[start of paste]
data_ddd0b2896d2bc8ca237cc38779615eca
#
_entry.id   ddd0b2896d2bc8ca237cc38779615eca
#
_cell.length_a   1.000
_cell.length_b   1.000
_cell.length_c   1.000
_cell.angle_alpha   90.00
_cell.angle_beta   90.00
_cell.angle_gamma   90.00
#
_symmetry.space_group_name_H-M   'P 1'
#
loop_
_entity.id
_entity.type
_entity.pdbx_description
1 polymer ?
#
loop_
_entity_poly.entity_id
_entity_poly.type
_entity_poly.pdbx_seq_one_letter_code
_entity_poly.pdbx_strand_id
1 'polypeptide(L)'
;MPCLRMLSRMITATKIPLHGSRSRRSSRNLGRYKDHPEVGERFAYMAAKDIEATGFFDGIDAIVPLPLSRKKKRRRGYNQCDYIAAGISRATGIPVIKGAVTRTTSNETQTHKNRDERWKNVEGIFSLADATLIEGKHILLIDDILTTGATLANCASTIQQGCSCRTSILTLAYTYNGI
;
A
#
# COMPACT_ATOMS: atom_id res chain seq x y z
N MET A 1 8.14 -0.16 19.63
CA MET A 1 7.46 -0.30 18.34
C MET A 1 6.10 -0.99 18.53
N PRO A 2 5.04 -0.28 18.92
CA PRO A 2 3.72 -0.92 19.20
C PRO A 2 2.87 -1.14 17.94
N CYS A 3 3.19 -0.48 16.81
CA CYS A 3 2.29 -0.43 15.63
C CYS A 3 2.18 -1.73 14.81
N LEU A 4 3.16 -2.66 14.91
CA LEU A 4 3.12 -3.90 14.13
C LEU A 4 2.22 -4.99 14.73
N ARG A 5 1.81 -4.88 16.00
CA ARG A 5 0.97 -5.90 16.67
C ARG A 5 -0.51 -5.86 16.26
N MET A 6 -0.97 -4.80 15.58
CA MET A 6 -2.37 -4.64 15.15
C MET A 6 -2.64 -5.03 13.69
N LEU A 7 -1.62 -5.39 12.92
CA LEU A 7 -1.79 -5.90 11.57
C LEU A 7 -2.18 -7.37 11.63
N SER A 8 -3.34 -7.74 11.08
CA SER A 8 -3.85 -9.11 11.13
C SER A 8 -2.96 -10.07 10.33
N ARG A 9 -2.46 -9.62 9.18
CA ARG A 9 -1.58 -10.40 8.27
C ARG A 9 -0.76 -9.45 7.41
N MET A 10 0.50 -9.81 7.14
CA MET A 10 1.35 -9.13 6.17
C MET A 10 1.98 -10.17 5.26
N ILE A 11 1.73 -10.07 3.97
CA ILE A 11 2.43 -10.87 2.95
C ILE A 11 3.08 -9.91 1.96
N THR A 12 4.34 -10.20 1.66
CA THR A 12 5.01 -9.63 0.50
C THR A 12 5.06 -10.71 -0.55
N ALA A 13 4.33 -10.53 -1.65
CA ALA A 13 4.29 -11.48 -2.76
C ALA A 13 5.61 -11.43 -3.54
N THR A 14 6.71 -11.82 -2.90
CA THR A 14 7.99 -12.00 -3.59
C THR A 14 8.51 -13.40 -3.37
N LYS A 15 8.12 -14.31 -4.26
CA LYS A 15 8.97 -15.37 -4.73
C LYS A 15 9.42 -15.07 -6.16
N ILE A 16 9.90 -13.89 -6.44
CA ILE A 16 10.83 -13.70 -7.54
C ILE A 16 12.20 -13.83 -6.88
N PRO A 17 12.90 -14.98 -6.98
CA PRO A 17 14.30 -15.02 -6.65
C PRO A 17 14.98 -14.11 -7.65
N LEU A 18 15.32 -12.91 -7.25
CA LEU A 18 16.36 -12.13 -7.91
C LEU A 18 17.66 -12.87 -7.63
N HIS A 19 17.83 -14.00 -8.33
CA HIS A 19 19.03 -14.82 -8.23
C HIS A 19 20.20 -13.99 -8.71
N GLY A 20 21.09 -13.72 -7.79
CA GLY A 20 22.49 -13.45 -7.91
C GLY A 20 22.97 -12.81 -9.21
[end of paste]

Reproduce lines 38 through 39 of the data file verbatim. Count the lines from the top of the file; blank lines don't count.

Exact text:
CA CYS A 3 2.29 -0.43 15.63
C CYS A 3 2.18 -1.73 14.81